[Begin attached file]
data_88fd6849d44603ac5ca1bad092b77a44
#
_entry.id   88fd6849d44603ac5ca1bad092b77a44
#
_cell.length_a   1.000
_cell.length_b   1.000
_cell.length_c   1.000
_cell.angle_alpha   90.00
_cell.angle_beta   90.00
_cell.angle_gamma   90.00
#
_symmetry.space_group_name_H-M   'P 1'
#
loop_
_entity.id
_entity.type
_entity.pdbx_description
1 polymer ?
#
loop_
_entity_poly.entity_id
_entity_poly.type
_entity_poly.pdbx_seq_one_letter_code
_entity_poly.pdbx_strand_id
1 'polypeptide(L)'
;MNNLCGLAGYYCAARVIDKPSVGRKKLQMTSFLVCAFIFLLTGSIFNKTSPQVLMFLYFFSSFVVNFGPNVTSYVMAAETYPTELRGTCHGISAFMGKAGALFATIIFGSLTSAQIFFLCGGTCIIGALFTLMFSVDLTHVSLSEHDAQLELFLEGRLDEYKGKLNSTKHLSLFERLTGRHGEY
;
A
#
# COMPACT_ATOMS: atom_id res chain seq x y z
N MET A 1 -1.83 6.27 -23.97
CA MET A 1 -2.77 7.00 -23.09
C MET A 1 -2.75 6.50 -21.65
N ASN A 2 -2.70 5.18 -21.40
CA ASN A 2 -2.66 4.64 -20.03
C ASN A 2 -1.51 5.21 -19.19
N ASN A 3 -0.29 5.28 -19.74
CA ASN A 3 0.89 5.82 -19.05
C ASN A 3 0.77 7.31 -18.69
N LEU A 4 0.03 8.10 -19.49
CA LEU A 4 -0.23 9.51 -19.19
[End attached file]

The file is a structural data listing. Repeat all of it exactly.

data_88fd6849d44603ac5ca1bad092b77a44
#
_entry.id   88fd6849d44603ac5ca1bad092b77a44
#
_cell.length_a   1.000
_cell.length_b   1.000
_cell.length_c   1.000
_cell.angle_alpha   90.00
_cell.angle_beta   90.00
_cell.angle_gamma   90.00
#
_symmetry.space_group_name_H-M   'P 1'
#
loop_
_entity.id
_entity.type
_entity.pdbx_description
1 polymer ?
#
loop_
_entity_poly.entity_id
_entity_poly.type
_entity_poly.pdbx_seq_one_letter_code
_entity_poly.pdbx_strand_id
1 'polypeptide(L)'
;MNNLCGLAGYYCAARVIDKPSVGRKKLQMTSFLVCAFIFLLTGSIFNKTSPQVLMFLYFFSSFVVNFGPNVTSYVMAAETYPTELRGTCHGISAFMGKAGALFATIIFGSLTSAQIFFLCGGTCIIGALFTLMFSVDLTHVSLSEHDAQLELFLEGRLDEYKGKLNSTKHLSLFERLTGRHGEY
;
A
#
# COMPACT_ATOMS: atom_id res chain seq x y z
N MET A 1 -1.83 6.27 -23.97
CA MET A 1 -2.77 7.00 -23.09
C MET A 1 -2.75 6.50 -21.65
N ASN A 2 -2.70 5.18 -21.40
CA ASN A 2 -2.66 4.64 -20.03
C ASN A 2 -1.51 5.21 -19.19
N ASN A 3 -0.29 5.28 -19.74
CA ASN A 3 0.89 5.82 -19.05
C ASN A 3 0.77 7.31 -18.69
N LEU A 4 0.03 8.10 -19.49
CA LEU A 4 -0.23 9.51 -19.19